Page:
Objective: The purpose of this study was to examine rate and pattern of change in executive functioning as measured by the Symbol Digit Modalities Test (SDMT) in patients recovering from Traumatic Brain Injury (TBI). Hanks et al. (1999) found that executive functioning predicted functional outcome at 6 month in TBI patients. Method: Neuropsychological and demographic data of 16172 individuals with TBI were obtained from the TBI Model Systems National Database and Archived Collaborative Module Study Databases. To account for the nested nature of the data (three timepoints nested in individuals), multilevel modeling was employed. To examine change in SDMT performance, the fixed effects of time, injury severity (mild, moderate, and severe), and education were added as predictors in successive models. Results: The first model revealed a linear rate of SDMT score improvement over time (b = 3.297, 95%CI [2.485, 4.11]). Results of the second model suggest that that rate of improvement depends on injury severity (t (1423.13) = 2.85, 95% CI [.42, 2.26]); more severe injury resulted in lower SDMT scores (b = −1.02, 95%CI [−1.89, −.16]). The third model demonstrated that education effects improvement over time, such that higher education was associated with better SDMT scores (b = 1.06, 95%CI [.64, 1.47]). Overall, the third model, which included level of education, predicted recovery of SDMT performance better than the model containing injury severity only (χ2 difference (726.75)= 5896.67, p < .05). Conclusion: Pre-injury level of education significantly predicts recovery of executive functioning after TBI irrespective head injury severity.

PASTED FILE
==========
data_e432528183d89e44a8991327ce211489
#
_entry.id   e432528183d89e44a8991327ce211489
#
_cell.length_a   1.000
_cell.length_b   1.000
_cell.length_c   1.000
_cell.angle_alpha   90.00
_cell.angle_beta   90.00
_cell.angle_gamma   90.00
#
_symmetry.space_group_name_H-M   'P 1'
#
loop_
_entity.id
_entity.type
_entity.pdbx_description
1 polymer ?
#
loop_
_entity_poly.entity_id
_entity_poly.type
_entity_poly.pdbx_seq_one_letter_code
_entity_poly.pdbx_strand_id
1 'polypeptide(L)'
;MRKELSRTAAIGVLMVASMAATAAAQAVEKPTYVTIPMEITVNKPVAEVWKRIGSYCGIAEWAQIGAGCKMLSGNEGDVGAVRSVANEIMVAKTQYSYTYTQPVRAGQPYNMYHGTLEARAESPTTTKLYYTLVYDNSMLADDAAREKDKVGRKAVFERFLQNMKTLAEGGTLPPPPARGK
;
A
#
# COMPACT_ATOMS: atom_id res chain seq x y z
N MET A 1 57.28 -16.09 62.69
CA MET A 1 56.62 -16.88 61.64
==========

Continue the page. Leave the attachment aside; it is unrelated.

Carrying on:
graphic